On a Mission to Ernabella
[The last few months I have revisited The T-Team with Mr. B: Central Australian Safari 1977 which is a prequel to Trekking With the T-Team: Central Australian Safari 1981. In preparation for its release later this year, I will be sharing posts of this adventure.
Here’s how it all began…]
1977, August, mid-winter and I was excited. Dad had never taken me camping. Then, when I turned 14, he decided to take the risk and allowed me to join the T-Team on a Central Australian safari. Dad’s friend Mr. Banks and his son, Matt (not their real names), joined Dad, my brother (Rick) and me on this journey of adventure. I had gathered from Dad’s reluctance to invite me on previous adventures out bush, that he had some reservations how I would cope…
In this episode, as the T-Team reach Oodnadatta, transport up north for the early Australian pioneers is explained…]
Full Steam Ahead North
The first rays of sun peeped over the horizon. Dad attacked the pot of porridge, beating the oats and water into submission. Such a racket woke us. But, when we refused to rise, he stomped around the campsite. There was no choice but to get up and line up for breakfast.
Dad dumped the sloppy oats on our metal plates and then darted around the site as if still charged by hyperactivity from the night before.
‘With all the effort to rouse us, David, you’ve made the porridge more like oat soup than porridge.’ Mr. B had a sour expression on his face as he sipped his porridge. He finished a mouthful and added, ‘I dare say, ol’ chap, what’s all this running around?’
‘I want us to get to Ernabella today,’ Dad said.
‘Can’t we just take it easy? I’m still adjusting to the inferior sleeping arrangements.’ Mr. B massaged his back as if emphasising the pains that he endured.
‘We only have two and a half weeks and a full schedule,’ Dad replied. ‘We have to keep moving if we want to fit everything in.’
‘I mean to say, when you invited us on this camp, I didn’t think it’d be a boot camp.’
Dad ignored Mr. B’s comment and continued to collect the plates and utensils on the tarpaulin.
With Dad’s urging, we packed up, piled into the Rover and then flew out onto the bumpy road by 7.20am. Back then in 1977, in that part of the outback of South Australia, all roads were unsealed, and just wide ruts in the red sand. Even the main highway, the Stuart Highway, was yet to be bituminised in South Australia.
As we approached Oodnadatta, Dad said, ‘I think we’ll get petrol here. It’s a long way still to Ernabella, and then when we go to Mt. Woodroffe, so we need supplies. We don’t know if we can get petrol at Ernabella or how much it’ll cost.’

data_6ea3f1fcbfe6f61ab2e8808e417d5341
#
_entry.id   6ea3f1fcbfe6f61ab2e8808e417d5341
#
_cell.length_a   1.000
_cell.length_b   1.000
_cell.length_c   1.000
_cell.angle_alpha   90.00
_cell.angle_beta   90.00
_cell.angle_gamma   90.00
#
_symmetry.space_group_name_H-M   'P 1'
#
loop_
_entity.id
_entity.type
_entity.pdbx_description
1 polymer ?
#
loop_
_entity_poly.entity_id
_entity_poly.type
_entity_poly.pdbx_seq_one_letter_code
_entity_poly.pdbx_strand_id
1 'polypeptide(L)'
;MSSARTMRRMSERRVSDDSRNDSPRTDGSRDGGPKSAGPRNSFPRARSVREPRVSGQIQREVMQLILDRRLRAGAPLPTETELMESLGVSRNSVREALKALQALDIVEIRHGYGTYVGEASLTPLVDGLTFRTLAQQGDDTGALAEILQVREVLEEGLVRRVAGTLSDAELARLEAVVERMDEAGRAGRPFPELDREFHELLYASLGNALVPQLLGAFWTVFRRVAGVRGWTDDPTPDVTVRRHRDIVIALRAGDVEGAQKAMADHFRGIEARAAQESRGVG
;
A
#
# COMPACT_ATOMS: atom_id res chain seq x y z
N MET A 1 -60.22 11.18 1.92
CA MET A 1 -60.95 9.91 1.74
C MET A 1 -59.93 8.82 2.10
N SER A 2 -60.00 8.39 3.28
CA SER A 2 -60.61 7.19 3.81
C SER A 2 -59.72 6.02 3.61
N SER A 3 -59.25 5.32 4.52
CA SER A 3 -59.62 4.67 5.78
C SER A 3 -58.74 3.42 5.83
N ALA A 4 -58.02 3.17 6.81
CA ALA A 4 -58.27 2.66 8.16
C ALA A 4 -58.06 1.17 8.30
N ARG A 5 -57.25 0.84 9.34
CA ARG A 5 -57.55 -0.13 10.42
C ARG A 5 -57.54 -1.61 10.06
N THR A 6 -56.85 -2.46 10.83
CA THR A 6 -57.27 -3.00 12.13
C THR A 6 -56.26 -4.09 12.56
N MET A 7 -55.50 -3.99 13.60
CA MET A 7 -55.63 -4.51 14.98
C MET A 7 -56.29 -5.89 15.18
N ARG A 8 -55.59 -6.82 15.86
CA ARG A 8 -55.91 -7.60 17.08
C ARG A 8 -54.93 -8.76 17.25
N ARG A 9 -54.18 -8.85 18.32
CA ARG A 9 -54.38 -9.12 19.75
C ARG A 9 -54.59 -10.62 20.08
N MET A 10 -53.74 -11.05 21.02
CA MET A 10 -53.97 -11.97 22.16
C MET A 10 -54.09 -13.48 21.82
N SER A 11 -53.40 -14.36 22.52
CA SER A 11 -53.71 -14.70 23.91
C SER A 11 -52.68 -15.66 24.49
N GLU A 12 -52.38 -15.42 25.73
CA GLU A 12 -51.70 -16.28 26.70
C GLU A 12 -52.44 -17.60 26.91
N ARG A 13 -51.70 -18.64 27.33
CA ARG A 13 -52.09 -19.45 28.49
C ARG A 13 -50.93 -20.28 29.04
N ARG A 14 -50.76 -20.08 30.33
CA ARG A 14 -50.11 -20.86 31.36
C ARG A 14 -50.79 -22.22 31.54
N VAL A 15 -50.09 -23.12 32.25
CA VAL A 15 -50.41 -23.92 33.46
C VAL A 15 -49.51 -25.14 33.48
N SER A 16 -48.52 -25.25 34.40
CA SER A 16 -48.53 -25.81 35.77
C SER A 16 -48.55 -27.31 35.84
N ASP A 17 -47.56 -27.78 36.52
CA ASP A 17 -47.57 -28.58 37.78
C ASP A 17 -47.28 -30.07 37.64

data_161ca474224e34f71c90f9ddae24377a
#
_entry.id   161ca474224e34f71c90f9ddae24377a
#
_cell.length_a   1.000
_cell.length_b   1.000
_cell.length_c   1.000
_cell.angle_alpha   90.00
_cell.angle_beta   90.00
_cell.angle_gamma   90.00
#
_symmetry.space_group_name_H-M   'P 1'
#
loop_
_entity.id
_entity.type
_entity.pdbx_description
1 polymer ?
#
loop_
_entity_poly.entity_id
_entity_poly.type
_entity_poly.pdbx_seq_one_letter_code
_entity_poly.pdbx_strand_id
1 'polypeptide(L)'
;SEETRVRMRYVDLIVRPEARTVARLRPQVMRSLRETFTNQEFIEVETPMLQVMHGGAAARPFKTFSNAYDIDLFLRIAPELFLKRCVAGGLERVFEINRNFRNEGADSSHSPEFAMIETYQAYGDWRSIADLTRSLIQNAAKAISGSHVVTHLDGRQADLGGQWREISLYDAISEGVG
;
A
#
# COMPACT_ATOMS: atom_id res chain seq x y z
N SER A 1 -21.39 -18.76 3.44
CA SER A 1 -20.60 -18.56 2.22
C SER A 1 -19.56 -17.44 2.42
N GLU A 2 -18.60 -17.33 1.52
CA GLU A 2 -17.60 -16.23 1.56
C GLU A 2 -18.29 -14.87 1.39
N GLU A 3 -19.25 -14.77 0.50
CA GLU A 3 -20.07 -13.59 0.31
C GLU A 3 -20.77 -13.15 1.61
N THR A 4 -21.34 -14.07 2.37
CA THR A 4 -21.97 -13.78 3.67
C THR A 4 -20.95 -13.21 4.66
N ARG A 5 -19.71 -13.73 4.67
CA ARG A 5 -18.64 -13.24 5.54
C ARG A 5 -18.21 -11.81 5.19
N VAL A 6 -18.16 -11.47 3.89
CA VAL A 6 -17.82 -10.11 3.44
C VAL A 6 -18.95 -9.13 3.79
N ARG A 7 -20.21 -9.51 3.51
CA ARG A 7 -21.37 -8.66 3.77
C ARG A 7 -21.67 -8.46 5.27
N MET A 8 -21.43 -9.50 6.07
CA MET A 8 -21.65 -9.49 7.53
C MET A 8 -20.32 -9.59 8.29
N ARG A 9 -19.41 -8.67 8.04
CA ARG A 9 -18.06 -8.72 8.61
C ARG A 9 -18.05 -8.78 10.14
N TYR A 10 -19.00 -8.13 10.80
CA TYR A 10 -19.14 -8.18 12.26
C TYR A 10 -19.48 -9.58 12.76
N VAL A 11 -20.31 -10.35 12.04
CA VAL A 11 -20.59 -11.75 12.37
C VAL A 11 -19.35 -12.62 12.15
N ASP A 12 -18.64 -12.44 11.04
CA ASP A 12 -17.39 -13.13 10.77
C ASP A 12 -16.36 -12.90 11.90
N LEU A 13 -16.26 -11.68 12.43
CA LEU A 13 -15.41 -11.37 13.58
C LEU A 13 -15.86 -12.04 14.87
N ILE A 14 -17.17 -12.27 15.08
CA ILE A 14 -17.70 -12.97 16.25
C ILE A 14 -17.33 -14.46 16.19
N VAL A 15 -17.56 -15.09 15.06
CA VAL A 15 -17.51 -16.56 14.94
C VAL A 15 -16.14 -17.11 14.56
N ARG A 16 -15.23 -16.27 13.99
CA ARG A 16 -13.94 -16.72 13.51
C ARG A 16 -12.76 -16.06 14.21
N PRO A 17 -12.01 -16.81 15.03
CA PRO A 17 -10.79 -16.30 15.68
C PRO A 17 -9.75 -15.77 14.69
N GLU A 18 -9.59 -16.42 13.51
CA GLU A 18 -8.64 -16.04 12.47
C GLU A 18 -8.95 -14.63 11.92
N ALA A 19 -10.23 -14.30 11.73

We rolled into Oodnadatta, a town where its handful of houses and the hotel lined the main road.
Dad pointed at the trainline running parallel to the road. ‘See that railway track? That’s the Ghan Railway.’
‘Was that the train Mum took to go to college as a boarder in Adelaide?’ I asked.
‘That’s the one, although, there’s no train on it at present.’ Rick always had to correct me.
‘It looks ancient.’ I replied and then added the escape clause to avoid the shame of being wrong. ‘Sort of.’
‘Been there for almost 100 years.’ Dad said with authority. ‘The trains used to only go as far as Oodnadatta until 1929, when they extended the line to Alice Springs.’
Matt pointed. ‘What are those stobie poles doing so far out bush?’
‘That’s the telegraph, ma boy,’ Mr. B said. ‘Before they had these poles and wires here, people in Australia could only communicate by post.’
‘When did that happen?’
‘Er, um…’ Dad said. ‘Just over a hundred years ago, I think.’
‘The telegraph started operating in 1972, and the railway track, known then as the Great Northern Railway, was opened in 1878, to be precise.’ Holding open the strip map and guide, Rick sniffed and continued reading. ‘It got called the Ghan later after the Afghan Cameleers who used to trek up north before the trainline was built.’
‘Trust Rick to have to be so exact.’ I rolled my eyes. ‘Pity we missed the 100th anniversary of the Ghan, or whatever it was called back then.’
Dad parked the Rover by the petrol pumps, near the hotel, where we climbed out of our vehicle’s comfort zone and into the heat. I blew my nose. Red dirt stained my handkerchief. I stretched my legs that ached from sitting cramped in the rear cabin of the Rover.
Dad pumped petrol into the Rover’s tank, and Jerry Cans. Dad wisely carried extra petrol in Jerry Cans to ensure that we didn’t run out of petrol; such were the long stretches of desolate land where towns and petrol stations are scarce.
Rick and I walked across the road. The few people we saw loitered in the shade. An emaciated dog sauntered out of the bushes.
‘I really feel like we’re out in the desert here,’ I said.
‘Yeah, the people look exhausted,’ Rick said.
Dad yelled, ‘We’re ready to go!’
‘Can’t we get a drink?’ Rick asked.
‘It’ll be dear, here,’ Dad said. ‘We have cordial.’
As Dad, Rick and I sipped cordial from our plastic cups, Mr. B and his son stepped out from the hotel. They each clutched a can of soft drink. They slurped their drinks with relish.
‘I finalised the bill,’ Mr. B said.
‘Thank you,’ Dad replied.
© Lee-Anne Marie Kling 2022
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